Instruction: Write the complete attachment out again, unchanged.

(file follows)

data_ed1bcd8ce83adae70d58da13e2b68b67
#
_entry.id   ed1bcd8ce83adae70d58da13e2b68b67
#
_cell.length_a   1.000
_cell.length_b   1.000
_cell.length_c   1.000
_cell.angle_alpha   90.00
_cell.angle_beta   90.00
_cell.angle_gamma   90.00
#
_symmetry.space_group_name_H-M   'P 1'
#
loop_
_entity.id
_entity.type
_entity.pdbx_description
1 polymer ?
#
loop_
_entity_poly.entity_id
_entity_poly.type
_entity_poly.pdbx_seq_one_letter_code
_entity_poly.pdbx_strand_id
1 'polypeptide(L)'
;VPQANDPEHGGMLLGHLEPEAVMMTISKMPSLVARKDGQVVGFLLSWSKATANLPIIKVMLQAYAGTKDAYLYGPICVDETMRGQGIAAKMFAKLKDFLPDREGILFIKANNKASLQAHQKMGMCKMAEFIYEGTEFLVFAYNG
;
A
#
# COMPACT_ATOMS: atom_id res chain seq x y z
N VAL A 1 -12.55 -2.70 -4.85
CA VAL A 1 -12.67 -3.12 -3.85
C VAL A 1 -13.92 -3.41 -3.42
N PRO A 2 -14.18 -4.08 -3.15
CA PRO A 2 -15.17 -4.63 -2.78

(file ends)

data_ed1bcd8ce83adae70d58da13e2b68b67
#
_entry.id   ed1bcd8ce83adae70d58da13e2b68b67
#
_cell.length_a   1.000
_cell.length_b   1.000
_cell.length_c   1.000
_cell.angle_alpha   90.00
_cell.angle_beta   90.00
_cell.angle_gamma   90.00
#
_symmetry.space_group_name_H-M   'P 1'
#
loop_
_entity.id
_entity.type
_entity.pdbx_description
1 polymer ?
#
loop_
_entity_poly.entity_id
_entity_poly.type
_entity_poly.pdbx_seq_one_letter_code
_entity_poly.pdbx_strand_id
1 'polypeptide(L)'
;VPQANDPEHGGMLLGHLEPEAVMMTISKMPSLVARKDGQVVGFLLSWSKATANLPIIKVMLQAYAGTKDAYLYGPICVDETMRGQGIAAKMFAKLKDFLPDREGILFIKANNKASLQAHQKMGMCKMAEFIYEGTEFLVFAYNG
;
A
#
# COMPACT_ATOMS: atom_id res chain seq x y z
N VAL A 1 -12.55 -2.70 -4.85
CA VAL A 1 -12.67 -3.12 -3.85
C VAL A 1 -13.92 -3.41 -3.42
N PRO A 2 -14.18 -4.08 -3.15
CA PRO A 2 -15.17 -4.63 -2.78